Lindsay Olson

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Interviewing Rules a Hiring Manager Should Never Break

AH! *Don't* be a jerk

Anita Bruzzese recently wrote an awesome post on her blog, 45 Things, about being a good interviewer. If there was any doubt, the title says it all: Being a Hiring Manager Doesn't Give You the Right To Be a Jackass. I've too heard my fair share of stories from candidates on the job search. Lack of common courtesy and outrageous expectations

seem to be recurring themes these days. The interviewee-interviewer mistake ratio is 1:1.

Anita outlined five rules for being a good hiring manager.

1. When you post a job, be prepared.
2. Be on time.
3. Clear a chair.
4. Pay attention.
5. Be honest.

Read her commentary and the entire post here.

Each rule is equally important, but number 4, Pay Attention, is the one that bothers me every time. It's also the rule even usually good interviews break the most.

Interviewers/hiring managers:

An interview is not the time to be checking your email and Blackberry. It doesn't matter how "busy" you are. Think about it—you’re about to be adding someone to your payroll software for an undisclosed period of time—is this really a time when you want to be distracted? Please turn off the cell phone and the computer monitor. The silent buzz in your pocket is distracting you, and, even if you don't check it, we know you want to! If a candidate answered his phone during an interview, it would be considered inappropriate - the same rules apply to the interviewer.

I'd also like to add a couple more good rules for the interviewer to follow:

6. Read through the candidate's resume prior to starting the interview. I've heard of situations where the interviewer didn't even know the candidate's name. Optimize the time available for the interview by preparing questions prior to meeting the candidate. If there is more than one person involved in the process, make sure each interviewer is not asking the same questions.

7. Tell the candidate about the position. Candidates are expected to walk into an interview prepared to show how all of their experience matches the job. Often they are only provided with a generic job description such as "seeking candidates with excellent communications skills" or "seeking individuals with strong attention to detail". These generic descriptions are often quite vague when it comes to explaining what the person will actually be expected to accomplish in the role. It's important to feed the candidates specific information about the job so they can demonstrate how their most relevant skills and previous experiences prove to you they are a viable candidate in the short amount of time they have.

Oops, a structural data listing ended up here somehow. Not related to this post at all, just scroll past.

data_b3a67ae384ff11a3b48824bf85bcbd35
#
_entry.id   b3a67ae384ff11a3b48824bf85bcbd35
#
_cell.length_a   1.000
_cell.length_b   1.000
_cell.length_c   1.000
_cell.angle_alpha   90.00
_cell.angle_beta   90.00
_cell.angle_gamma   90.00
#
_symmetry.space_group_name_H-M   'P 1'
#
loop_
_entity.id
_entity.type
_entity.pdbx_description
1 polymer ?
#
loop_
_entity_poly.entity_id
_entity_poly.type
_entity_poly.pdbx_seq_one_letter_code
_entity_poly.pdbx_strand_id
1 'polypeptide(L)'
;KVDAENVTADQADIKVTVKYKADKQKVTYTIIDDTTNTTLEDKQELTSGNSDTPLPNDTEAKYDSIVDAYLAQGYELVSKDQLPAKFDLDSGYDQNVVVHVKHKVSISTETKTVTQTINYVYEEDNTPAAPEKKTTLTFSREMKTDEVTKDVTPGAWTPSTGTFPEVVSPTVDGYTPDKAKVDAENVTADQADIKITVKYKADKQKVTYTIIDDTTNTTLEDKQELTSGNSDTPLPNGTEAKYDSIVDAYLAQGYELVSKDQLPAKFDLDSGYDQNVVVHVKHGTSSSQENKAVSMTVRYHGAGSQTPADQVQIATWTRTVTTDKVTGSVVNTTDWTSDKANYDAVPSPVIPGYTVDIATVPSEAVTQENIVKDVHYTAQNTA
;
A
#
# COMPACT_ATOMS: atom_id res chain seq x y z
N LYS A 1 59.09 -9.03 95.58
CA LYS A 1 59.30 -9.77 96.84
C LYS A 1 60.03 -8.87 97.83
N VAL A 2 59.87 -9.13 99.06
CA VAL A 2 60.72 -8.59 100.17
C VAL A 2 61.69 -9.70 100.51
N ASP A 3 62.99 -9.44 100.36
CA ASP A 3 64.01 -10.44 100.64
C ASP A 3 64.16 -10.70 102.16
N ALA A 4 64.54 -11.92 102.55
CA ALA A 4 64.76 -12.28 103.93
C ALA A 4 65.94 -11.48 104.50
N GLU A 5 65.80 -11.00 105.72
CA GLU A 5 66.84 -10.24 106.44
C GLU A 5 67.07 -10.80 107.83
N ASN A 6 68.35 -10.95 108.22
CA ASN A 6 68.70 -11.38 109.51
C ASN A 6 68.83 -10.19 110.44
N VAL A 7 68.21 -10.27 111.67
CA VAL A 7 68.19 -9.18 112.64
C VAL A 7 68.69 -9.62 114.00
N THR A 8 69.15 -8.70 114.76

Remember, even if you don't hire the candidate in the end, his or her experience interacting with your company can either build or slowly kill your employer reputation. This same candidate could be your future customer, client, or even your employer.

What would you suggest be added to the list?

Photo credit: Ewan McDonnell

Common Courtesy and Bathroom Breaks...


About once a month, I check out the Google Analytics statistics for this blog. It's always a mixture of entertainment and enlightenment. As I was combing through the keywords section, I noticed a strange pattern. Several people who landed here searched "no bathroom break" or "bathroom break during an interview."

I don't know the actual story behind these visitors attempts to find information about bathroom breaks and interviews, but I assume these hits came from job seekers who have fallen victim to the etiquette oblivious interviewer. Sadly, it happens more often than it should as this blog reader described in a recent experience

Hellbound: Hellraiser II psp


Hiring Managers: I'm concerned. Let's treat candidates the same way we would if we were to invite them to our homes. If you keep a candidate sitting in a conference room for a marathon interview, offer a restroom break. It's common courtesy and a small, but important detail that determines how a candidate perceives your company and your overall employer brand.

I see how this can happen. Each interviewer has 30 minutes to an hour with the candidate and when the interviewer's time is up, he's back to work and on to other priorities. The next person comes in and starts with their business. And so on...

My suggestion: Assign one person on the team the responsibility of taking care of the candidate. This person is the first and the last person the candidate will see on interview day. This one person walk the candidate through the process, making sure that everything runs smoothly, the interviews start on time, and proper attention and courtesy is extended to the candidate.

Photo credit: Mass Distraction

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